The plan floated by China’s useless telcos to get users to pay a fee for using über-popular messaging app WeChat isn’t dead yet.
China’s big two telcos, China Mobile and Unicom, have been complaining for some time about lost SMS revenues due to the prevalence of messaging apps, particularly Tencent’s Weixin/WeChat. After rumours that the government would force Tencent to charge users a fee for the service attracted mass uproar, the telcos seemed to have backed down.
Blaming messaging apps for their shitty business model (which relies upon charging exorbitant fees for the negligible data cost of sending an SMS) is the idea that won’t die it seems. Tech in Asia reports that China Unicom is preparing to introduce a WeChat subscription model:
As foreshadowed by rumors yesterday, the Guangdong provincial branch of China Unicom (NYSE:CHU; HKG:0762), the nation’s second largest company in terms of 3G users, has unveiled its WeChat data plan that’ll start next month. Like BBM packages that are popular around Southeast Asia, it gives heavy users of WeChat an all-you-can-eat data allowance for WeChat that doesn’t detract from the 3G data given in China Unicom user’s monthly plan.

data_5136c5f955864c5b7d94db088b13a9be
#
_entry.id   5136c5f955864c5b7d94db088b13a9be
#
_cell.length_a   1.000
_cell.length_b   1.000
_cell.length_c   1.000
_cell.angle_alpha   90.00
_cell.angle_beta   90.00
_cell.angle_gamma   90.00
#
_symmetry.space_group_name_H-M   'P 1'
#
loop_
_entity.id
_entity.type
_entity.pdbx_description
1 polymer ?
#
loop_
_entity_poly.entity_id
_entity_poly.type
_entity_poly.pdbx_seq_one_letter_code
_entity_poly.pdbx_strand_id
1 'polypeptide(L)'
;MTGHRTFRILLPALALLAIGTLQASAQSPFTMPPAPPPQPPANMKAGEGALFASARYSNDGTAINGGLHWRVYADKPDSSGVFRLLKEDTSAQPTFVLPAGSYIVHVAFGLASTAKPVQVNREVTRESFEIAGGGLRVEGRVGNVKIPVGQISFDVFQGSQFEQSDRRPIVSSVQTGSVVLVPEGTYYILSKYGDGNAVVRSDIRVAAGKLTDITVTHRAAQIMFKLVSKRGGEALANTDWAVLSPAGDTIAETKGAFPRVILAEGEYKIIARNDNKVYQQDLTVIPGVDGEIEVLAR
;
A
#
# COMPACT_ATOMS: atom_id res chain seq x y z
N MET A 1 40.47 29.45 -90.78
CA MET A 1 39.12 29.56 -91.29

The plan is expected to cost an extra 36 yuan per month on top of users’ existing 3G bill, that may not seem like much, but it’s a 78 percent increase on Unicom’s current cheapest monthly 3G package (46 yuan).
Users will not be prevented from using WeChat on other plans, begging the question of why anyone would ever sign up for this surcharge?
The popularity of WeChat shouldn’t be an opportunity for telcos to cash in by screwing their customers. There is no reason for WeChat data to be treated differently to any other data use, and customers should be charged accordingly.
[Image credit: @bobarc]